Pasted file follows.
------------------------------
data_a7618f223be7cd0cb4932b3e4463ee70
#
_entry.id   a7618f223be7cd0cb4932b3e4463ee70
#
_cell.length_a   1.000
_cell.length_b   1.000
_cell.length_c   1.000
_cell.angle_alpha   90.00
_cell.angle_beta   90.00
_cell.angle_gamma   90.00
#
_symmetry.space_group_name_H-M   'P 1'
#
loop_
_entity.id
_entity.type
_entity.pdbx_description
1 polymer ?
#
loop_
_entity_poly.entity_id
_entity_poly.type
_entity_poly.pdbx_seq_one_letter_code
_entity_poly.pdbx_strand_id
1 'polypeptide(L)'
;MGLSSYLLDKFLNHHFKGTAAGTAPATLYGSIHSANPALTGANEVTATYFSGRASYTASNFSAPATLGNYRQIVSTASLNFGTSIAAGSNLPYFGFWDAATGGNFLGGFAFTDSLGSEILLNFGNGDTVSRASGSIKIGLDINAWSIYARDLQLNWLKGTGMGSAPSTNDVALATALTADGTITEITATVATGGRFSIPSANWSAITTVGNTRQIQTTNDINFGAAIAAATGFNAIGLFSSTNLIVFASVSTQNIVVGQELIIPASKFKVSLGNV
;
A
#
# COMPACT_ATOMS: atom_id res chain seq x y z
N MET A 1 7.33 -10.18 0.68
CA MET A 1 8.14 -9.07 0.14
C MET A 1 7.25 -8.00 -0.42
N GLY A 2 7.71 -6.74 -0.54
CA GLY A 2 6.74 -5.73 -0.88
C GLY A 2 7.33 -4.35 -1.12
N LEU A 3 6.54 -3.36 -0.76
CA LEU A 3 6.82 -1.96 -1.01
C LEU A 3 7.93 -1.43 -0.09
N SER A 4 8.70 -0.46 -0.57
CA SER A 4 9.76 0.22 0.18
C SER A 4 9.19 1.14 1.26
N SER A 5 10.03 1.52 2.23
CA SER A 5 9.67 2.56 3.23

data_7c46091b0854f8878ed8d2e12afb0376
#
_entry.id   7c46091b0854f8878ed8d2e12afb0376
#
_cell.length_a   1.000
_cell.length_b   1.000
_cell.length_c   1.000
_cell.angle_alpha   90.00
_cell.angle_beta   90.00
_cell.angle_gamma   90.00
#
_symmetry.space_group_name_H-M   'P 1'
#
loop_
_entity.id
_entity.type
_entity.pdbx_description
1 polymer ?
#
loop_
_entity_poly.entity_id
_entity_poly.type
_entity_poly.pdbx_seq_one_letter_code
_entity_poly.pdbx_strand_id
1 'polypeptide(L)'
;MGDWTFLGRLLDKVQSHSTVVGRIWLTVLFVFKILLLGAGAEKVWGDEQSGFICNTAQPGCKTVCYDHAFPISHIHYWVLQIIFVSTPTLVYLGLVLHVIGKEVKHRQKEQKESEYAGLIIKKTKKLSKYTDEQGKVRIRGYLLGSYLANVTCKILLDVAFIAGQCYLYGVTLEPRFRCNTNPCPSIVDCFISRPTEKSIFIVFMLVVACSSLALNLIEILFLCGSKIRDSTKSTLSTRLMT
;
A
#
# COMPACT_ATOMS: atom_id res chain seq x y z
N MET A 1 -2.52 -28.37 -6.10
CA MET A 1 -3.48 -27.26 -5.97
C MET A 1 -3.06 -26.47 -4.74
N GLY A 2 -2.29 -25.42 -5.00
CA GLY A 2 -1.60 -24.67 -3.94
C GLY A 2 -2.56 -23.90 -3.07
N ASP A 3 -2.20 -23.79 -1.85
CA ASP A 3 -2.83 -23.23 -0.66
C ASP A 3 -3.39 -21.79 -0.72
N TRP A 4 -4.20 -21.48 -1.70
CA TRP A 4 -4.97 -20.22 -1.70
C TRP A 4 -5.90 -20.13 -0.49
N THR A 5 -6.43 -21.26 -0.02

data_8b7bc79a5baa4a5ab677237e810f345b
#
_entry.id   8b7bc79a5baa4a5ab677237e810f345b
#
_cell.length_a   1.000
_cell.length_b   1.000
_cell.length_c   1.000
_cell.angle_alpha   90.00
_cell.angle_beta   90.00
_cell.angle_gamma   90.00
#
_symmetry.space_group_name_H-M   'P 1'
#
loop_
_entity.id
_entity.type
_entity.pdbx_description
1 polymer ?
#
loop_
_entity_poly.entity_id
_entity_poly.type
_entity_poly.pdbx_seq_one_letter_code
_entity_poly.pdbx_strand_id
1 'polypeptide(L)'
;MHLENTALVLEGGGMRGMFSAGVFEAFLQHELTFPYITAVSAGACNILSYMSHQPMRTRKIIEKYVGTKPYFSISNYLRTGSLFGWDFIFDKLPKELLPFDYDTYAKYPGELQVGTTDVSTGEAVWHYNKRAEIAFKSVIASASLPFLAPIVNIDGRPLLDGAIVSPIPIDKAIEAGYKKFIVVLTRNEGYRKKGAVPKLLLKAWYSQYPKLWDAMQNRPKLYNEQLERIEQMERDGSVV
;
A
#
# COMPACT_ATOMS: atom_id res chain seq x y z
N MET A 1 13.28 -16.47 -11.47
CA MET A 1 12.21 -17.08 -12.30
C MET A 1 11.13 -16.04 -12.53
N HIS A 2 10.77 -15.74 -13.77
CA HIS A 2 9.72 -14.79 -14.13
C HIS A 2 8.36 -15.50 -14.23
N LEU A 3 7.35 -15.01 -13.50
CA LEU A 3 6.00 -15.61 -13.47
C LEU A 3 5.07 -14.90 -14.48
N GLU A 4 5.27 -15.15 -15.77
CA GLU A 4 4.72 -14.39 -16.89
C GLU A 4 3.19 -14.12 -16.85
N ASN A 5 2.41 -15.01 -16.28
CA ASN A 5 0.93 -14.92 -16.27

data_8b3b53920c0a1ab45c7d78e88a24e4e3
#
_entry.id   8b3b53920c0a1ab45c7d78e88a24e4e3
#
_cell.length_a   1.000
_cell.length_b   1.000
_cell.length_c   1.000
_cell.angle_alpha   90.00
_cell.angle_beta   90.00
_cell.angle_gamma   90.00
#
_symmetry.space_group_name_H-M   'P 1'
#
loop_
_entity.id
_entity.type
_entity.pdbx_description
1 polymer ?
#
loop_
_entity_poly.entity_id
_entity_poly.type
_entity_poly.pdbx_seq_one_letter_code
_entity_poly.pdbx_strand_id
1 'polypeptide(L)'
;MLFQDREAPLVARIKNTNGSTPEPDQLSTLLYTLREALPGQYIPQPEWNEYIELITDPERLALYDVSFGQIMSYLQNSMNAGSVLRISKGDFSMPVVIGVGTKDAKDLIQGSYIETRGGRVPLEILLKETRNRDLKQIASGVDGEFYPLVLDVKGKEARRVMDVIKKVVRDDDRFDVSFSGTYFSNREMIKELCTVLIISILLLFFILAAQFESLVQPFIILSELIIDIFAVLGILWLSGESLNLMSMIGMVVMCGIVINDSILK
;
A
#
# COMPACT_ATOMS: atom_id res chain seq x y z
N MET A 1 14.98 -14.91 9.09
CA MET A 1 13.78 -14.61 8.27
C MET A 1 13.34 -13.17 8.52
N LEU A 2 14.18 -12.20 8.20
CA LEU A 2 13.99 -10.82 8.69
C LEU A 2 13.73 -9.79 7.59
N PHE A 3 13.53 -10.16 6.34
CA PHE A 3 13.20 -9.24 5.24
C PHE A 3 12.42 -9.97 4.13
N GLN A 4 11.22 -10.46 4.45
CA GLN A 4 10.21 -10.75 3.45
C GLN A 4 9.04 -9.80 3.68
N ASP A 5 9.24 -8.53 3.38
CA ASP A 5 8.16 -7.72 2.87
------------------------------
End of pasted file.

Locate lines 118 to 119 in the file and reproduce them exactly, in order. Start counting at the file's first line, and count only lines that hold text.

N MET A 1 13.28 -16.47 -11.47
CA MET A 1 12.21 -17.08 -12.30